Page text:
Dutch researchers are hoping to add a new kind of renewable energy to the market by opening a new “Blue Energy” test facility.
Blue energy produces commercial electricity by taking advantage of the difference in salt concentration between fresh water and sea water.
Rik Siebers, of REDstack BV, said the aim was to improve the technology sufficiently enough for blue energy to become a viable energy production option by the 2020s.
The Dutch test plant has a theoretical maximum capacity of 50 megawatts, which is enough to power about 100 Dutch homes. Previous trials of blue energy on a smaller scale have also taken place in Norway in 2009.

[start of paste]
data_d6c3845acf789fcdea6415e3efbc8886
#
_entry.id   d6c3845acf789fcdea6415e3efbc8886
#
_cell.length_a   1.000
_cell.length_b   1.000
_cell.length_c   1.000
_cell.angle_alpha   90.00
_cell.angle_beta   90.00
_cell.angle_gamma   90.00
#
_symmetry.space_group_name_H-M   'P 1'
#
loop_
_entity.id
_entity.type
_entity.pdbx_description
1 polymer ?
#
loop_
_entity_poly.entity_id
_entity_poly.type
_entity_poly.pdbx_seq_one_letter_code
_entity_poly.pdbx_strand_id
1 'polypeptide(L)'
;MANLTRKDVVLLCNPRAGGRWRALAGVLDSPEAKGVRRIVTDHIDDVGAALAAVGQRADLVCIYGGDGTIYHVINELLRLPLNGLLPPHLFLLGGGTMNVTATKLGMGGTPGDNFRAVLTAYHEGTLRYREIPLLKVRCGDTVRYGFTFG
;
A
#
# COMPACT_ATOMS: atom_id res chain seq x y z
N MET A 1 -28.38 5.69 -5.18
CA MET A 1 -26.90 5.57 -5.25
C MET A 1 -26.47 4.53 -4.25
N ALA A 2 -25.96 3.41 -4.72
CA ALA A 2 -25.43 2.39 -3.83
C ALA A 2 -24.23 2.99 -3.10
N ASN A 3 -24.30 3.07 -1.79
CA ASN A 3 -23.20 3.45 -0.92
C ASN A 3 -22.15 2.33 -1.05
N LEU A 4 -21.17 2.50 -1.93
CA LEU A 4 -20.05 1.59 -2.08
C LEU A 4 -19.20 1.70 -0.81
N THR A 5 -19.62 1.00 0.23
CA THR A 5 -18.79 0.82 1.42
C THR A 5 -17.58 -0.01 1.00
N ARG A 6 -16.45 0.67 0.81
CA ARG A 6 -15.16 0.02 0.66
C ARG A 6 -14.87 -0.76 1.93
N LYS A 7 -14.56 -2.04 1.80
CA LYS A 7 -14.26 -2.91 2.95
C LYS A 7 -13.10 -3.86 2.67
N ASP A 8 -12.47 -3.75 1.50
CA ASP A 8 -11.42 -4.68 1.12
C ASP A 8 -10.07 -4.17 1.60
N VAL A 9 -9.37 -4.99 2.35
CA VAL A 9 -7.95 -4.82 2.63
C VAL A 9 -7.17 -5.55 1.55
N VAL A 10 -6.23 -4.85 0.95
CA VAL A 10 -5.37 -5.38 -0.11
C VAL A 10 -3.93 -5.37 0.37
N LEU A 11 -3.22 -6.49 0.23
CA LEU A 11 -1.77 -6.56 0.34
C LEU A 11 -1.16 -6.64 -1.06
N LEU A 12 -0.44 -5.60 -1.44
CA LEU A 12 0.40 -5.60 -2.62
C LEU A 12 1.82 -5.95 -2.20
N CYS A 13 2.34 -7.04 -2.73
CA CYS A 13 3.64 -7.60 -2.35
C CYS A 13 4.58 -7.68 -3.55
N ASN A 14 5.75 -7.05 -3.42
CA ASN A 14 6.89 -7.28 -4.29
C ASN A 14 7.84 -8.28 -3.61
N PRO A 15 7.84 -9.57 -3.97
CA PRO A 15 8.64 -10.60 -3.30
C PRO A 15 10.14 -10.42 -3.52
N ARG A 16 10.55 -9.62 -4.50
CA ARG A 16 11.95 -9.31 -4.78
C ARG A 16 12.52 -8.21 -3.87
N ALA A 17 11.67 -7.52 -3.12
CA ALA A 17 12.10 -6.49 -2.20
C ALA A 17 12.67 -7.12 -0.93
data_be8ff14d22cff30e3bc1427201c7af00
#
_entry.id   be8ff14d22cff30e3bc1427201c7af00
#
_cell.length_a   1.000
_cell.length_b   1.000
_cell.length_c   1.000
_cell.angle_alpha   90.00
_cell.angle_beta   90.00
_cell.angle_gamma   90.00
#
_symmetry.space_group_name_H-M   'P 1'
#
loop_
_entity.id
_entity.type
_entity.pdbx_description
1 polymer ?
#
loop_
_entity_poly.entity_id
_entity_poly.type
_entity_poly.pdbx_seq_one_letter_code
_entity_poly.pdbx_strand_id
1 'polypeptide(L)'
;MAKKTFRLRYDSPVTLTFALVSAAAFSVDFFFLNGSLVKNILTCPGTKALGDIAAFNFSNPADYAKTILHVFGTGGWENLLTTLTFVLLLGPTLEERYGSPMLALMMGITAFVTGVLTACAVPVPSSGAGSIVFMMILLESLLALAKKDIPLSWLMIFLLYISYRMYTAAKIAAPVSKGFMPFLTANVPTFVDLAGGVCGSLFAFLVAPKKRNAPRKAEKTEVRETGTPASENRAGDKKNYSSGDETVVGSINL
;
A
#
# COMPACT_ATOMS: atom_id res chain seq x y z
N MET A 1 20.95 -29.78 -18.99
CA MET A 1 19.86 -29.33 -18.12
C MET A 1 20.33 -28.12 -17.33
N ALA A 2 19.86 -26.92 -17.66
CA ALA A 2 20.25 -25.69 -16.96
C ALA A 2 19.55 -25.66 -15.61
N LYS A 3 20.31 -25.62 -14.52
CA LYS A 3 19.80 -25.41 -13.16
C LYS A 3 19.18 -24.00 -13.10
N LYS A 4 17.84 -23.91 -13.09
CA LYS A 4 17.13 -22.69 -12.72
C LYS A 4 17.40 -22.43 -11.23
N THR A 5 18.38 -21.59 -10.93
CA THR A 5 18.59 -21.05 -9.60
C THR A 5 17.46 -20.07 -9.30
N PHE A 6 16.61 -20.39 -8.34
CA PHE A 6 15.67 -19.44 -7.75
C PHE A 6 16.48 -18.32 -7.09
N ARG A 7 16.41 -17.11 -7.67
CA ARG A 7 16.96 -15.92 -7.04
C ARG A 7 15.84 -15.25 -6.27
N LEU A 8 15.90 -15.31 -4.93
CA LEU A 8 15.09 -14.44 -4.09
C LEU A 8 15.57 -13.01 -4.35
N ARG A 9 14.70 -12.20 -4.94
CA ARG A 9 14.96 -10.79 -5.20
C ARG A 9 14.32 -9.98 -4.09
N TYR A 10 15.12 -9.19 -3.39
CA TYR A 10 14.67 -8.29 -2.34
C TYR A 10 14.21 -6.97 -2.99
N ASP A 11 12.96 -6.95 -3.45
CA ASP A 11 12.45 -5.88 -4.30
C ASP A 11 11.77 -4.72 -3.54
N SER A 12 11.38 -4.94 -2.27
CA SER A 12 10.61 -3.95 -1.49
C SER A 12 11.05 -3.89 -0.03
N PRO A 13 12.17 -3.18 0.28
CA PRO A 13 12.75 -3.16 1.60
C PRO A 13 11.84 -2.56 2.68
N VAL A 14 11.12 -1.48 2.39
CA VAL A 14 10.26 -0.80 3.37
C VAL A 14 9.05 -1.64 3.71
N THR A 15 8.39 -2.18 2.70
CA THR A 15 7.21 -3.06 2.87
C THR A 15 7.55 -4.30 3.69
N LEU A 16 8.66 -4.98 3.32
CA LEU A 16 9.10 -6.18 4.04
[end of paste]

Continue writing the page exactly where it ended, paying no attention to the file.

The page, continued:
The technique behind the energy production in the plant is based on special filters between the two kinds of water.
One filter lets through positively charged sodium ions, while the other allows negatively charged chlorine ions. This process creates a natural battery.
Each square metre of the filters can generate roughly one watt of energy. They are then stacked in their hundreds to multiply the effect.
It is not surprising that this technology is being trialled in the Netherlands, a country which contains a large supply of river deltas involving coast and freshwater interaction.
The test plant is located on the Afsluitdijk, the long dike on the Northern coast of the Netherlands created in the 1930s, damming off the sea and creating a large freshwater lake.
The project has been funded by private investors as well as with government funds and participation from the University of Twente.